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Wednesday, Jan. 16, 2002

Sex and sensibility



Intimacy

Rating: * * * 1/2
Director: Patrice Chéreau
Running time: 121 minutes
Language:
Now showing

Sex. Say it like Lucy Liu on "Ally McBeal," and you'll know what people want, expect, desire when they hear this word. But somehow in cinema these days, what we want is not what we get. The most sexually explicit films are also, defiantly, the least sexy.

News photo
Mark Rylance and Kerry Fox in Patrice Chéreau's "Intimacy"

"Intimacy" -- an English-language film by French director Patrice Chereau, based on stories by Hanif Kureishi -- is of a type with the recent wave of art-core cinema. Like "Romance" or "Happiness," its title drips with irony; like in "Lies" or "Baise-moi," the on-screen sex is (at times) for real. And like all these films, "Intimacy" -- despite its salacious scandal (involving unsimulated fellatio) -- finds no joy in sex. Rather, the film posits physical union as a poor antidote to gaping emotional wounds, that there is no such thing as a "zipless f**k."

"Intimacy" begins by forcing us to become intimate with a body, an average, middle-aged body, unprotected by makeup, plastic surgery or artifice. The camera moves in ultra-closeup over the body of Jay (Mark Rylance), asleep on a couch in his dingy bachelor pad. Every hair, every pore, every inch of pallid flesh is exposed in pitilessly harsh lighting.

He's awakened by a woman at the door. With barely an attempt at conversation, they rip off their clothes and go straight for it, on the floor on a well-used bedcover. Their sex is fumbling, panting and over too soon, with not even a trace of fantasy to eroticize this slightly squalid coupling. But Chereau is also daring us: Don't we recognize this? Is this not more familiar to us than Tom Cruise and Penelope Cruz and immaculately lit satin sheets?

Yes, you may say, but then what do we want from films? A reminder of our frailty, a deglamorization of sex, or something idealized, something that turns us on and makes us romanticize the act of love? How you answer this question will determine whether you love or hate this film.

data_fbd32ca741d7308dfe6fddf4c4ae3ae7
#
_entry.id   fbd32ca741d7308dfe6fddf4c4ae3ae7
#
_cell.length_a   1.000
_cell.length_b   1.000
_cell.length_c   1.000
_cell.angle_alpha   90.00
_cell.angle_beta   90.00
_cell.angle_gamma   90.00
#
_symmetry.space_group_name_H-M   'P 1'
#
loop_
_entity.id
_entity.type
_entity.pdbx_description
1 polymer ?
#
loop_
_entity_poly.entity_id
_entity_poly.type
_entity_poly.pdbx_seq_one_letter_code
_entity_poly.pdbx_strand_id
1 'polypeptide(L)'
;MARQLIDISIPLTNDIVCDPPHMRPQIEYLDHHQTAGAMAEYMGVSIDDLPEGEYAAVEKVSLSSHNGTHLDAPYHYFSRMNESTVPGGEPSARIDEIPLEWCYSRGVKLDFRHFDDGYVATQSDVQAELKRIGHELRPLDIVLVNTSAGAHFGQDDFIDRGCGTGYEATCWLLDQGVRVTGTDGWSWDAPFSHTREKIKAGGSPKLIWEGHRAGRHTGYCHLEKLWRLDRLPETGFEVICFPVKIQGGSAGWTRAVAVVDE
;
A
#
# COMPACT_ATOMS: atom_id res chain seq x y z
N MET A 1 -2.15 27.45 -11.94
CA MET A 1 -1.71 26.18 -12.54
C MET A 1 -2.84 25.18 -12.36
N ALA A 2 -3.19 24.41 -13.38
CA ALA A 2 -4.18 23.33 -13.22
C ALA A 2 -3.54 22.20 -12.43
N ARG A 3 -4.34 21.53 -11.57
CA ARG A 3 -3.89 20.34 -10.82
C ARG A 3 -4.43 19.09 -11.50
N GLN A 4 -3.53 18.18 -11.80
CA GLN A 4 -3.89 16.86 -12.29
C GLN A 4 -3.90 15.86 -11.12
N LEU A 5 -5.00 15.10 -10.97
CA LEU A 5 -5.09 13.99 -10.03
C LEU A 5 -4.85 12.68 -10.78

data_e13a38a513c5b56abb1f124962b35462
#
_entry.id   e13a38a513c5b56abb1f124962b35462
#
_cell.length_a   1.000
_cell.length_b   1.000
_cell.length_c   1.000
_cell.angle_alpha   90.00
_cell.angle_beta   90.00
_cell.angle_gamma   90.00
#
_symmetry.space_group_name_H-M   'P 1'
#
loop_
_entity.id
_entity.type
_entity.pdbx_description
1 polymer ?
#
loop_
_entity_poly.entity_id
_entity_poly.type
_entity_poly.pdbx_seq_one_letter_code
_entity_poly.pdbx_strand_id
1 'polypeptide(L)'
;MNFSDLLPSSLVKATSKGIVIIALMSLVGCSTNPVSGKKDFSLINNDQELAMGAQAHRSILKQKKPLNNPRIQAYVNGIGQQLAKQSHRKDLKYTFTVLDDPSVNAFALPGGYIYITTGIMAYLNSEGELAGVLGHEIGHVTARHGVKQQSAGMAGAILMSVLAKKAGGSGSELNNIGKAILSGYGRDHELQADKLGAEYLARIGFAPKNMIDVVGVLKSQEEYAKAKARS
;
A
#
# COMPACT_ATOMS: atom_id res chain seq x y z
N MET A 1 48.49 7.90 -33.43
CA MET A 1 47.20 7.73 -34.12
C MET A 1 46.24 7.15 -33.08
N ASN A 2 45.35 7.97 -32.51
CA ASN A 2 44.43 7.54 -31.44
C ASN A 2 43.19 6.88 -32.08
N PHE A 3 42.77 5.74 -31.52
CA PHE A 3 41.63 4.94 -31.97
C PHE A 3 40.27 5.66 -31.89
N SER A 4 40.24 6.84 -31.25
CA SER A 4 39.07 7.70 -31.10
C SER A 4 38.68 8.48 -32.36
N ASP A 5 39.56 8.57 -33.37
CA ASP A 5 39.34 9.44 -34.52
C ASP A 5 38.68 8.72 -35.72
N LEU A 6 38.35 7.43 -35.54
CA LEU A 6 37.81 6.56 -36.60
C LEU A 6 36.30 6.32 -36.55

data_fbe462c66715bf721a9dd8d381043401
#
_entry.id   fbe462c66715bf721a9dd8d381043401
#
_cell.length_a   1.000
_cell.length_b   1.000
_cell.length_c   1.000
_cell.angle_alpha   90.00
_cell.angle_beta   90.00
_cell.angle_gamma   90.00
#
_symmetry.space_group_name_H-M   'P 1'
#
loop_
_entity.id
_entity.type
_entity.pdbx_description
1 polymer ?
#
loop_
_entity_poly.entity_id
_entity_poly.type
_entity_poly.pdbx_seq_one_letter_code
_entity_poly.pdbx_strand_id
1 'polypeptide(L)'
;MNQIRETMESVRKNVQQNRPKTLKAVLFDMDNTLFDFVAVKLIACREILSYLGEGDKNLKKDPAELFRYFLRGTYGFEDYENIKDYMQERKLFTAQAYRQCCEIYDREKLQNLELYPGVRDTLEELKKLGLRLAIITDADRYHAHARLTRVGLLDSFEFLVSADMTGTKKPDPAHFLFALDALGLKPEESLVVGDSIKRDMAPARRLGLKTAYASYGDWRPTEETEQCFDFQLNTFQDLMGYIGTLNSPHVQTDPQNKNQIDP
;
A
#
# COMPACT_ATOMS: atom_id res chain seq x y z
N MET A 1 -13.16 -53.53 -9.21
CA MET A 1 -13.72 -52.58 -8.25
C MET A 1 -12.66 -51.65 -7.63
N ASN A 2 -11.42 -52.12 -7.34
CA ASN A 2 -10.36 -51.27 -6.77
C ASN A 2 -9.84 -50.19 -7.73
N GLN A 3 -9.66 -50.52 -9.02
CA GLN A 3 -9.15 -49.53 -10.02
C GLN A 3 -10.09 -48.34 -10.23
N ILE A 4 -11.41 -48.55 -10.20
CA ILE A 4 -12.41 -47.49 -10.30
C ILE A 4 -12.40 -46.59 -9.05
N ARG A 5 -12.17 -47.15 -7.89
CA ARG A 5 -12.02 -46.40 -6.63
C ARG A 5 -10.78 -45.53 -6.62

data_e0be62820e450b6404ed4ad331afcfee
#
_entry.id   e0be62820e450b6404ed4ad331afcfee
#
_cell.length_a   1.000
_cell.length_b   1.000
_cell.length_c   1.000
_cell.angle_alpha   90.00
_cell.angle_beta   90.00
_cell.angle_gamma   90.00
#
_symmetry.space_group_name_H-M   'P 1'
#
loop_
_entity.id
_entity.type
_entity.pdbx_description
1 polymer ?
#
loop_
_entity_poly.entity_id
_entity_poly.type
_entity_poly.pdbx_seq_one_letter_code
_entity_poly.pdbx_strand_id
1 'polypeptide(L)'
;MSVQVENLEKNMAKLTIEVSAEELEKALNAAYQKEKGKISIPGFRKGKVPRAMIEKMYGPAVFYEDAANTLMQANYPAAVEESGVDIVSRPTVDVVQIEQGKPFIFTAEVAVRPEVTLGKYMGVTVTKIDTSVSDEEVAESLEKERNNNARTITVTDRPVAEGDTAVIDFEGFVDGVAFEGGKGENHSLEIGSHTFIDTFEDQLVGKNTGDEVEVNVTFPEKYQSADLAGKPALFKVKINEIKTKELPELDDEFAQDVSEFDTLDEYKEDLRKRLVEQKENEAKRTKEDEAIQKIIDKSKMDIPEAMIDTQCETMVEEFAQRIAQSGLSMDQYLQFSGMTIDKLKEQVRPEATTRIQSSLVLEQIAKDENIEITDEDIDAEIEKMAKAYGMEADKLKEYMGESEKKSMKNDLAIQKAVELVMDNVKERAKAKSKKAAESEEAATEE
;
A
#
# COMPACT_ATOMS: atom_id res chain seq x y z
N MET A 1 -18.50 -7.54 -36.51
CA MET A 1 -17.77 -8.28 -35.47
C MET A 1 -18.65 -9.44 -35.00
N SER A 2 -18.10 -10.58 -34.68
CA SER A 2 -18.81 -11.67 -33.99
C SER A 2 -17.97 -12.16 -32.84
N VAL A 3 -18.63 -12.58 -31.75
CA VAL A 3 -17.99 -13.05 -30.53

But beyond the sex -- and there's a lot of it, in the slightly alienated style of "Last Tango in Paris" -- there's a cutting character-study on display here. Jay is in the midst of a classic midlife crisis: He has walked out on his wife and kids to return to the "freedom" of his youth: sex, drugs and rock 'n' roll, a re-embrace of irresponsibility.

So Jay gets to work as a bartender in a trendy club, to wake up late, never wash the dishes, play The Clash as loud as he wants and to have commitment-free sex with Claire (Kerry Fox, "Shallow Grave") every Wednesday afternoon. Indeed, they barely even say a word to one another.

But -- and this is a big change from Kureishi's worldview, in which the author has justified his own real-life abandonment of married life -- Jay can't remain happy with just the sex, he needs to know more about Claire and begins to follow her around London. It's a classic look at male psychology: the need for "freedom" banging into the need for control, and maybe even for love. But it reveals his weakness and her silent strength.

Jay tracks Claire to a pub where she performs in amateur theater. He meets her husband, Andy (Timothy Spall, "Secrets & Lies"), playing pool, and baits him with some dangerous talk about his "Wednesday f**k," asking, "What would you think of a woman who got f**ked all day and then went back to her kids?" Jay then gets freaked when he bumps into Claire's son after the performance, who blurts out "Mum was wicked tonight!" Ummm, yeah . . .

Claire discovers that Jay is following her and turns the tables on him, which results in a messy confrontation as everyone finally lays their emotional cards on the table. Commenting with a bit of distance are the (far more likable) minor characters, Philippe Calvario as Ian, a younger gay bartender who works with Jay, and Marianne Faithfull as Betty, an older drama student of Claire's. Both are wiser, more grounded types, and we watch from their perspective as the central couple flail about emotionally, not even sure what it is they want.

When Jay tries to explain his divorce by saying, "Things happen . . . one day you just walk out." Ian can only gaze back and try to fathom the impulse. "Enthralled to our desires," he murmurs. So are we all, but whether such quotidian comings and goings will keep you enthralled for two hours may well depend on the agony level of your current relationship. "Intimacy" is either cathartic or depressing; there's no in-between.



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